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Art Therapy For Teens

By June 10, 2017November 29th, 2018Dr. Beatriz Mann, Teen Counseling

Don’t believe the jokes you hear about art therapy being some “hippy-dippy” nonsense. Turns out, it can really help. Beyond that, it can really help your teen express their feelings, when they can’t find the right words.

There is a lot of misinformation out there in relation to art therapy. Often in media, it tends to be referred to, but as the butt of a bad joke. However, art therapy is proven to be very effective and helpful. For teens in particular, art therapy can be a safe way to engage in the therapeutic process.

How can art therapy help?

Art therapy for teens can be a way of safely expressing their hurt, anxieties, or depression. In contrast to traditional verbal therapy, that can sometimes feel like an intense Q&A session, art therapy tends to put teens at ease as it is generally non-threatening and puts the teen in control.

Art Therapy for Teens

How can art therapy help?

Art therapy for teens can be a way of safely expressing their hurt, anxieties, or depression. In contrast to traditional verbal therapy, that can sometimes feel like an intense Q&A session, art therapy tends to put teens at ease as it is generally non-threatening and puts the teen in control.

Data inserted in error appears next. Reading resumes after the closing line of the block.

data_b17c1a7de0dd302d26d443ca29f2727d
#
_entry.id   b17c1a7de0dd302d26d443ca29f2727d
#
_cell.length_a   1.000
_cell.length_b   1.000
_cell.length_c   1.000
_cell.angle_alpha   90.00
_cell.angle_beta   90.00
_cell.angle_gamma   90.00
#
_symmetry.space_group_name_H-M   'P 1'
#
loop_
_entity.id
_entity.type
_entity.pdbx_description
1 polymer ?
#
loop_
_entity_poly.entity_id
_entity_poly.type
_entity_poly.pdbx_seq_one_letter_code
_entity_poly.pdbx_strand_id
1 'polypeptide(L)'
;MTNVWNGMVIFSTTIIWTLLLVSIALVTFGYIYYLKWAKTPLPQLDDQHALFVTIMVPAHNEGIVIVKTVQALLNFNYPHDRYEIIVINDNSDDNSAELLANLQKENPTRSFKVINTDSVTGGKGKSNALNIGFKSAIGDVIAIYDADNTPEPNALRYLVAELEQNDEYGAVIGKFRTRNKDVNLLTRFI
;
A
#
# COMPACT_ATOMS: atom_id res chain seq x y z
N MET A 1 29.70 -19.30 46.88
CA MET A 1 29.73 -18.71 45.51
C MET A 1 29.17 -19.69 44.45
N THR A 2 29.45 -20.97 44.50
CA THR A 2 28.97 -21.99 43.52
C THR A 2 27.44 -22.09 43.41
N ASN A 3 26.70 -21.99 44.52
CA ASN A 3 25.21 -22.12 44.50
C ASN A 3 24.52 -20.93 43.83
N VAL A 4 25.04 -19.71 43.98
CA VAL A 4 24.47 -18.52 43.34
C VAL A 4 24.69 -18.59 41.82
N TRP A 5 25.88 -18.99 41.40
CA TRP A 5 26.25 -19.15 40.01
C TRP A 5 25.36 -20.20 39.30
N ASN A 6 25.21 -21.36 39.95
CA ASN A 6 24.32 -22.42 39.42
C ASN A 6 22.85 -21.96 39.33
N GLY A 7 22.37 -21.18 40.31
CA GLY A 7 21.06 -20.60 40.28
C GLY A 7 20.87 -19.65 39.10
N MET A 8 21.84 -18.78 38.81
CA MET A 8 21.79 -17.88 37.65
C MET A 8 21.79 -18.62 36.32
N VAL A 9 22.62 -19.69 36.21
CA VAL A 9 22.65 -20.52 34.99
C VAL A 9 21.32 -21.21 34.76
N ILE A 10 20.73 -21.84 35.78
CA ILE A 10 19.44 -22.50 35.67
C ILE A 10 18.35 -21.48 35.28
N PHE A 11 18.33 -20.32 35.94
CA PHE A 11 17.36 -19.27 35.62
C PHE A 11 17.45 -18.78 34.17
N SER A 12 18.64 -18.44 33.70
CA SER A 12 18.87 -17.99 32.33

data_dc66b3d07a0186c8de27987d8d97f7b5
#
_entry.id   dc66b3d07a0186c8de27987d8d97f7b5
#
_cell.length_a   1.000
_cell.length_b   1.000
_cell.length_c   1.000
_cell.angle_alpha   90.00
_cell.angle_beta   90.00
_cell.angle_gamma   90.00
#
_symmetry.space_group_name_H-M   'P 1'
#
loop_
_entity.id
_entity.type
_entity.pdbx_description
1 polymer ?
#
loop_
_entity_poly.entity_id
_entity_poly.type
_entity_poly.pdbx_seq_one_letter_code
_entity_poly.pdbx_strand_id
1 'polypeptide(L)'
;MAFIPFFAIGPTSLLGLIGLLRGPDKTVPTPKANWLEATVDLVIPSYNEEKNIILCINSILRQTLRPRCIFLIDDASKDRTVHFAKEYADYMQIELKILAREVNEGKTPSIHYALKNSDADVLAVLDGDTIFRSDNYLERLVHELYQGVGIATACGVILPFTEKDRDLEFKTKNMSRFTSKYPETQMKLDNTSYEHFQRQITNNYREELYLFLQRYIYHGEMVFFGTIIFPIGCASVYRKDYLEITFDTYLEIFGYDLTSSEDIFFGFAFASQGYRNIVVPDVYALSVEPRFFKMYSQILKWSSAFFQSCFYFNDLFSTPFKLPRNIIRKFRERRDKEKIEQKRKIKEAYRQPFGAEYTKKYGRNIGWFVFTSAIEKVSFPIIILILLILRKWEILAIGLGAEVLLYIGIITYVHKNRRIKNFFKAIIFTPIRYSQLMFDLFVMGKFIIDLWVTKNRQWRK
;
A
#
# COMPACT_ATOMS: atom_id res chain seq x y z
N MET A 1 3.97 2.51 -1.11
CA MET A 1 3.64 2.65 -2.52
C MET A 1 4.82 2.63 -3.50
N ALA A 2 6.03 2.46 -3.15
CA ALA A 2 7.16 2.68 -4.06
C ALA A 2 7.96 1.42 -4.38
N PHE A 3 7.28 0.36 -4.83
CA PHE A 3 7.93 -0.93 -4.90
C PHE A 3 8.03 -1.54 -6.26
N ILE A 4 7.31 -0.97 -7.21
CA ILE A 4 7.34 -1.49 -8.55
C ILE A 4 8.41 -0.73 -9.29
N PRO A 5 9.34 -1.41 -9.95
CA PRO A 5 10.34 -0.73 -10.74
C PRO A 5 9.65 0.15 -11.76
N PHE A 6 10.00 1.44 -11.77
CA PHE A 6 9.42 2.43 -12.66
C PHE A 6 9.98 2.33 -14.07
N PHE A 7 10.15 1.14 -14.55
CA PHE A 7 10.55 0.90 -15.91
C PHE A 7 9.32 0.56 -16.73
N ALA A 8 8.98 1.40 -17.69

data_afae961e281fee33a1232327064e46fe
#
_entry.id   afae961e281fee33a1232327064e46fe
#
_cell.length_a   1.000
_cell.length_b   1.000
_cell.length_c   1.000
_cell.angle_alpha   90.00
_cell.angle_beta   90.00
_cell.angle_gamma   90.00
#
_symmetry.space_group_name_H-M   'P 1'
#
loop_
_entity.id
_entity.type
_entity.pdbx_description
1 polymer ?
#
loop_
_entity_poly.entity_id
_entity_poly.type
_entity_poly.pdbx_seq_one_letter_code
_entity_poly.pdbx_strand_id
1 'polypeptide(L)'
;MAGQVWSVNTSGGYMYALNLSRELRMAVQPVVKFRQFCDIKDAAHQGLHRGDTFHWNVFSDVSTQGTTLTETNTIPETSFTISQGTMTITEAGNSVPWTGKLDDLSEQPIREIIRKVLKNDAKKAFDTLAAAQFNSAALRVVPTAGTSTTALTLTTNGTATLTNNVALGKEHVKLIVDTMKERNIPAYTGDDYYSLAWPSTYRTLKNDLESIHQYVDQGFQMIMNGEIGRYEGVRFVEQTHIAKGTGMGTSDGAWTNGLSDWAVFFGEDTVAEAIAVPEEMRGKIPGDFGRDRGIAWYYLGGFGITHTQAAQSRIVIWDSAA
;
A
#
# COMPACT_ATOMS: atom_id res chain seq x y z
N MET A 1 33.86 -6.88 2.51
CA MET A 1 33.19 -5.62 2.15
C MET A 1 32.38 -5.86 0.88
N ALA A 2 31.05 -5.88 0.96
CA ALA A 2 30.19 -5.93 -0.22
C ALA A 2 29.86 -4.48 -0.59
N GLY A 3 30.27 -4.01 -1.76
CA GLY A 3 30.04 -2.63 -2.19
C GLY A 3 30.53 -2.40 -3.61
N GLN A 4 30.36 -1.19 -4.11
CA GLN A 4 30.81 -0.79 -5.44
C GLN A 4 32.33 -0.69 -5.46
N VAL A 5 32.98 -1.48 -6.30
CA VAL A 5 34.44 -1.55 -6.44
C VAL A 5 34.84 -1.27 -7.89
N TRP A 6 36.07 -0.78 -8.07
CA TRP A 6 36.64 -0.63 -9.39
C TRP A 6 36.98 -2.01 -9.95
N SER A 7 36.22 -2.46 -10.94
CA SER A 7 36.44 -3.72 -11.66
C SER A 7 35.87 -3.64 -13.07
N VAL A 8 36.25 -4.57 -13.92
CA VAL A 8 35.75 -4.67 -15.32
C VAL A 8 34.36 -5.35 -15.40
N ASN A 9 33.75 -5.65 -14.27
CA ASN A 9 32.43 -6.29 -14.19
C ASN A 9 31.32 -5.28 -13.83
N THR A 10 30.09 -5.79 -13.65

Furthermore, art therapy helps to externalize your teen’s problem. In other words, by using art your teen is able to depict the behavior or emotion in an image, which externalizes the issue, rather than it being an inherent characteristic. This shift is important as it gives the teen some separation from the issue and may give then an increased sense of hope. Inherent characteristics are hard to change, but external behaviors are easier to problem-solve.

What we find as teens (and even as adults!) is that some emotions are just too strong to be expressed in words. In that way, art therapy is an effective way for teens to vent strong emotions. Indeed, teens may find that they do not even have the words to adequately express what is going on. Engaging in visual representations can give words to what is going on. They can bring tangible meaning to something that was previous obscure. This ends up helping teens feel better. The emotions that they have carried around like a heavy backpack are finally expressed.

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Dr. Mann is a licensed psychologist that specializes in healthy coping, college adjustment, anxiety, personal identity, balance, and mindfulness.

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